I think November is probably my least favourite month of the year. Almost everything about it is an inconvenience.

Take, for example, the sunshine: usually I very much like sunshine and I particularly like being outdoors in it, but November sunshine is the worst of all of the kinds of sunshine. The sun hangs so low in the sky that, even when it’s a nice day (especially when it’s a nice day), it’s oppressive. One cannot look into the sky because there is the blinding sunshine, creeping just under the brow and into the eyes. A peaked cap will make no difference – there is not enough distance between where one wants to look and where the sun sits to be comfortable. One is therefore obliged to be blinded by the impression of the sun, burned repeatedly into the retina, or to stare at the ground to avoid the very same – and no-one goes into the countryside, with or without a gun, to spend an afternoon looking at the floor, do they?

It is not just the light of the sun, however. Its very warmth is most inconvenient in November, above all other months. It is too cold to persist in wearing shorts and T-shirt for reasonable periods in exposed farmland, so out come the trousers and jacket, still unwashed from last year. Two hours in November sunshine however and the jacket cannot be discarded fast enough when one returns to one’s vehicle, sopping wet from perspiration and wishing that it were either much warmer, or much colder, but not this!

The list goes on. Driving is more dangerous when one cannot see properly through blinding sunshine. Shooting is near impossible when the spots – impressions of the sun – burned onto the retina cause every bird to disappear into a green-blue haze just as one focuses upon it.

As if to emphasize the arrival of my least favourite time of year (and don’t mistake me – December and January are two of my favourite months, provided they’re properly cold) the peewits and golden plover, those harbingers of doom – all 386,729,448 of them – have arrived on the farms and, as appears to be customary, scared all of the wood pigeons away. They milled around impressively whilst I walked the boundaries of the second farm I visited today and practically dive-bombed me at times, whereas, with one exception, I didn’t see a single pigeon within 100 yards.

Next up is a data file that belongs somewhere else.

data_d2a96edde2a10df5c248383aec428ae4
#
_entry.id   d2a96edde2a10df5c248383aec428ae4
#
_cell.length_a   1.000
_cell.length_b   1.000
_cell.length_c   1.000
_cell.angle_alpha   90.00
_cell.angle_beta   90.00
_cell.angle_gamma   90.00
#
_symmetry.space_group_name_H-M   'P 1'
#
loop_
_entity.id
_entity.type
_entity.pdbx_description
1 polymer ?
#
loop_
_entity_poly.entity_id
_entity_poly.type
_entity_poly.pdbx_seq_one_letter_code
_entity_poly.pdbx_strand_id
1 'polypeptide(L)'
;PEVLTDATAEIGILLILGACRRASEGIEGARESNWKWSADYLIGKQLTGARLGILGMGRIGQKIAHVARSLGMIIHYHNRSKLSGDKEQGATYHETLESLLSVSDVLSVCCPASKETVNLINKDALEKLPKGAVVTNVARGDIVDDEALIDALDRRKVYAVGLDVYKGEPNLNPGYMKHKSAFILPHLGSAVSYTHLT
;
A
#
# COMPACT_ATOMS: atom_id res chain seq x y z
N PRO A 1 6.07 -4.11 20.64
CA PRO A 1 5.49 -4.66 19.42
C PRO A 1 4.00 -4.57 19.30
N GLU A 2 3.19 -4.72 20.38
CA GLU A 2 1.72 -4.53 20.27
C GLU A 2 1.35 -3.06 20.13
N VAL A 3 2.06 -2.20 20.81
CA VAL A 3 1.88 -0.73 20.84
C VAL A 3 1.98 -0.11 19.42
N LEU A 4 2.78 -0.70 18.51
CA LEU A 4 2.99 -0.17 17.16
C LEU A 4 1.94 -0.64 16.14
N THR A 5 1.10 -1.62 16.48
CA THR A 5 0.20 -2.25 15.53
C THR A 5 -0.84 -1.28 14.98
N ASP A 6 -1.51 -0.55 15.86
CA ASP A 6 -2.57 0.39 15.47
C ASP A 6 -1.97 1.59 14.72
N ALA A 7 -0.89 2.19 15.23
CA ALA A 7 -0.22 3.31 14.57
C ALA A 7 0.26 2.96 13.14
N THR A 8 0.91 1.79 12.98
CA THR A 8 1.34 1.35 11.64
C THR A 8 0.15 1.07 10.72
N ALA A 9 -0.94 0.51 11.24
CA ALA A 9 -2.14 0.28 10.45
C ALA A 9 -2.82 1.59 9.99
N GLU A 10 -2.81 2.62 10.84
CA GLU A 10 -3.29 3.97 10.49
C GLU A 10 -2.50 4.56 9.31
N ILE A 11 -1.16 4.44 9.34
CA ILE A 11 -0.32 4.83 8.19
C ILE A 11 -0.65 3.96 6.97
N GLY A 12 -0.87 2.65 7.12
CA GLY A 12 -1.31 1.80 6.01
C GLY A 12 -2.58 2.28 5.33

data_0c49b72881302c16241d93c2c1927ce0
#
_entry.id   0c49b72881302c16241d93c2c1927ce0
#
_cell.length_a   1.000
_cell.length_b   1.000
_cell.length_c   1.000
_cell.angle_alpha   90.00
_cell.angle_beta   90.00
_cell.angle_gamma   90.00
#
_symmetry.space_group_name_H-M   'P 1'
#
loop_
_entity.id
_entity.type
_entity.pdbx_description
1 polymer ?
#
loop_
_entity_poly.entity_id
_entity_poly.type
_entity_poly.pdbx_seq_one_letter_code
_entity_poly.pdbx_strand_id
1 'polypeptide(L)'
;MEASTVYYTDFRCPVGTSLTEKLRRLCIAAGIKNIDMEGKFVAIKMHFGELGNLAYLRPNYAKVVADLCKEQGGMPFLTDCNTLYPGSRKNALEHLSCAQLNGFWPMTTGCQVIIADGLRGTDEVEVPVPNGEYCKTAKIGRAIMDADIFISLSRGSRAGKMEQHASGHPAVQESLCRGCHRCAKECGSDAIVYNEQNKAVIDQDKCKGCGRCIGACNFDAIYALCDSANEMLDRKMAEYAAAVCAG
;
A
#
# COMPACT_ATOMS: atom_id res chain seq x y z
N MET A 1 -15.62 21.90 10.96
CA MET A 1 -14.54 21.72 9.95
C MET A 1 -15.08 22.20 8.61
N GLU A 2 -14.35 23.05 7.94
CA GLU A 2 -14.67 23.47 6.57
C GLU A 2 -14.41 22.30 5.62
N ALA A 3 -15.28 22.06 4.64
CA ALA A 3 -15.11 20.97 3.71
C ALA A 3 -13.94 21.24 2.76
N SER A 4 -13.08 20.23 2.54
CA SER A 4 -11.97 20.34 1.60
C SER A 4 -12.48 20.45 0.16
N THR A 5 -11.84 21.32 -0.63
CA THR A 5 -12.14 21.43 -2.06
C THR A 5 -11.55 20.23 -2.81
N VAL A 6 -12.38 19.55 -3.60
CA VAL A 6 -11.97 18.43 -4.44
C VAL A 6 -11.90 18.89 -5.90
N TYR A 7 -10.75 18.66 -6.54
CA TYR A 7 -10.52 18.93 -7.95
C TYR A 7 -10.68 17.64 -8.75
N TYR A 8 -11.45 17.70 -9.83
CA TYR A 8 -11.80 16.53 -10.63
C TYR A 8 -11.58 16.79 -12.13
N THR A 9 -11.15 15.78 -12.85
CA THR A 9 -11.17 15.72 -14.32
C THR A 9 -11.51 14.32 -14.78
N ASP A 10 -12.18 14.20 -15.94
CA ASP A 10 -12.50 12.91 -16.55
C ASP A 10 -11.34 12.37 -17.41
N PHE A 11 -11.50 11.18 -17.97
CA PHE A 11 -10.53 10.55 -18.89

The trouble is this: when, every time one sees a bird (i.e. a wood pigeon) and then pauses, stock still, to see if it will approach or fly anywhere in range, discovers it will not and ends by congratulating oneself on exercising a pleasing degree of restraint by not letting the shootbangstick get overexcited, it’s catching. Do it enough times and then, when a bird actually in long-but-shootable range pops out of the hedgerow in front, one simply ends up staring at it, wide-eyed and a bit “gah-gah”, wondering whether it really is close enough to have a go at and… oh – it’s gone

One miss at a distant bird followed – well I wasn’t going to make that mistake again, was I? – allowing me to add one of the Gamebore Regal Game cases to my 16-gauge collection, but I returned home with nothing to show for the trip, except a peculiar weariness.

I blame the sunshine myself. It makes everything look shiny and strange and gives a peculiar sense of “distance from the world”, which I find very unpleasant. Did I mention that November was my least favourite month?

No patterning today. We do occasionally get deliveries on Sunday now, about which I’m rather pleased (the shops have discovered that people actually like to have new things every day of the week and will pay for the privilege – if only the NHS could discover the same about people getting ill at weekends…) but the patterning paper didn’t turn up either way. There’s a huge number of cartridges stacked up on my shelf now and I need to get through testing them, but how much of that gets done before the weather closes in on us remains to be seen.

Trusting My Instincts

A final thought: I should have trusted my instincts. In writing up various pattern and performance tests for the 9mm gun recently, I entertained the idea that the #6 (Italian) cartridge might perhaps have some utility. Looking back at the patterns, I think my initial gut instinct was correct: if #6 and #5 are too large for the .410, then they are certainly too large for the 9mm. It may simply be that the gun is incapable killing any UK quarry humanely, but if it is, the shot size has to be smaller. Energetics aside, you still have to hit the target with one or more pellets and the number of “gaps” showing up in those 9mm patterns – even the good ones – is pretty shocking.